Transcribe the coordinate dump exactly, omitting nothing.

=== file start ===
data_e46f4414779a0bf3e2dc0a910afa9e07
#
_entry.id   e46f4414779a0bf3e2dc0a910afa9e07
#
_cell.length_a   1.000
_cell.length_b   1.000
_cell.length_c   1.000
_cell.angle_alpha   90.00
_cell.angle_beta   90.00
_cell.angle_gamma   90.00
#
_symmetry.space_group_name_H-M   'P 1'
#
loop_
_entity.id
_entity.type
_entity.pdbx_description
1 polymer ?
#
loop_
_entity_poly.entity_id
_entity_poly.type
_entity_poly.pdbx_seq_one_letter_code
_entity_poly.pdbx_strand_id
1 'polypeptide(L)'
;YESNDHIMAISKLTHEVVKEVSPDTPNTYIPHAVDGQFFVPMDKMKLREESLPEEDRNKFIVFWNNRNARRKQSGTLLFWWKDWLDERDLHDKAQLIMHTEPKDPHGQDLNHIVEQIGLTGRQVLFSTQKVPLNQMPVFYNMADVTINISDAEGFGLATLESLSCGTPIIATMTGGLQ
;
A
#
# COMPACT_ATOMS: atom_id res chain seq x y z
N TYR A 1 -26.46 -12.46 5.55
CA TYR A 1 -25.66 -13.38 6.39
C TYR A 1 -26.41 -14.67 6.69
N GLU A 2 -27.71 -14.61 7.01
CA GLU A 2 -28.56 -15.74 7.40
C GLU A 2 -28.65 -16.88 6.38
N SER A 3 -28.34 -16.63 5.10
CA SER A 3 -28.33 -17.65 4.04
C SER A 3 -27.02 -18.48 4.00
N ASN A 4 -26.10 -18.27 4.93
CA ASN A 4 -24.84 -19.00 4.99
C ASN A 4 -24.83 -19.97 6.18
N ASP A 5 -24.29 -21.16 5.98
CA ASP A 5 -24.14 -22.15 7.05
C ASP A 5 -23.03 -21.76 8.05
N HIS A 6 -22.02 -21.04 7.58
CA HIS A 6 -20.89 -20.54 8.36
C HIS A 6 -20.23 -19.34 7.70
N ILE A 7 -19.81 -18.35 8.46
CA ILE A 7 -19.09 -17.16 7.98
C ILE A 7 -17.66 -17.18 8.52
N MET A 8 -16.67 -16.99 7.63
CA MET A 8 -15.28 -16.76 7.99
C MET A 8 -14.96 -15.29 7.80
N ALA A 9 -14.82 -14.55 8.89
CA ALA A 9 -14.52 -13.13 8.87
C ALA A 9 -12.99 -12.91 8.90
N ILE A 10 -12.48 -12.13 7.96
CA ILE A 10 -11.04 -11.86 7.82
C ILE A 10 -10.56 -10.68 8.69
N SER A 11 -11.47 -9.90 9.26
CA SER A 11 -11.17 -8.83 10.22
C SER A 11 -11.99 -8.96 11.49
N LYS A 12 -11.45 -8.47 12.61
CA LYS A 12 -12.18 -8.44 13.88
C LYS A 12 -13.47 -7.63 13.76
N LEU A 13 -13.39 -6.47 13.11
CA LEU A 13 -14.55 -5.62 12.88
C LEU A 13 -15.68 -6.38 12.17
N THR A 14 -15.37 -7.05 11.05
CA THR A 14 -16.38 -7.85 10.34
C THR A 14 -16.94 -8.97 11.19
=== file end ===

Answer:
data_e46f4414779a0bf3e2dc0a910afa9e07
#
_entry.id   e46f4414779a0bf3e2dc0a910afa9e07
#
_cell.length_a   1.000
_cell.length_b   1.000
_cell.length_c   1.000
_cell.angle_alpha   90.00
_cell.angle_beta   90.00
_cell.angle_gamma   90.00
#
_symmetry.space_group_name_H-M   'P 1'
#
loop_
_entity.id
_entity.type
_entity.pdbx_description
1 polymer ?
#
loop_
_entity_poly.entity_id
_entity_poly.type
_entity_poly.pdbx_seq_one_letter_code
_entity_poly.pdbx_strand_id
1 'polypeptide(L)'
;YESNDHIMAISKLTHEVVKEVSPDTPNTYIPHAVDGQFFVPMDKMKLREESLPEEDRNKFIVFWNNRNARRKQSGTLLFWWKDWLDERDLHDKAQLIMHTEPKDPHGQDLNHIVEQIGLTGRQVLFSTQKVPLNQMPVFYNMADVTINISDAEGFGLATLESLSCGTPIIATMTGGLQ
;
A
#
# COMPACT_ATOMS: atom_id res chain seq x y z
N TYR A 1 -26.46 -12.46 5.55
CA TYR A 1 -25.66 -13.38 6.39
C TYR A 1 -26.41 -14.67 6.69
N GLU A 2 -27.71 -14.61 7.01
CA GLU A 2 -28.56 -15.74 7.40
C GLU A 2 -28.65 -16.88 6.38
N SER A 3 -28.34 -16.63 5.10
CA SER A 3 -28.33 -17.65 4.04
C SER A 3 -27.02 -18.48 4.00
N ASN A 4 -26.10 -18.27 4.93
CA ASN A 4 -24.84 -19.00 4.99
C ASN A 4 -24.83 -19.97 6.18
N ASP A 5 -24.29 -21.16 5.98
CA ASP A 5 -24.14 -22.15 7.05
C ASP A 5 -23.03 -21.76 8.05
N HIS A 6 -22.02 -21.04 7.58
CA HIS A 6 -20.89 -20.54 8.36
C HIS A 6 -20.23 -19.34 7.70
N ILE A 7 -19.81 -18.35 8.46
CA ILE A 7 -19.09 -17.16 7.98
C ILE A 7 -17.66 -17.18 8.52
N MET A 8 -16.67 -16.99 7.63
CA MET A 8 -15.28 -16.76 7.99
C MET A 8 -14.96 -15.29 7.80
N ALA A 9 -14.82 -14.55 8.89
CA ALA A 9 -14.52 -13.13 8.87
C ALA A 9 -12.99 -12.91 8.90
N ILE A 10 -12.48 -12.13 7.96
CA ILE A 10 -11.04 -11.86 7.82
C ILE A 10 -10.56 -10.68 8.69
N SER A 11 -11.47 -9.90 9.26
CA SER A 11 -11.17 -8.83 10.22
C SER A 11 -11.99 -8.96 11.49
N LYS A 12 -11.45 -8.47 12.61
CA LYS A 12 -12.18 -8.44 13.88
C LYS A 12 -13.47 -7.63 13.76
N LEU A 13 -13.39 -6.47 13.11
CA LEU A 13 -14.55 -5.62 12.88
C LEU A 13 -15.68 -6.38 12.17
N THR A 14 -15.37 -7.05 11.05
CA THR A 14 -16.38 -7.85 10.34
C THR A 14 -16.94 -8.97 11.19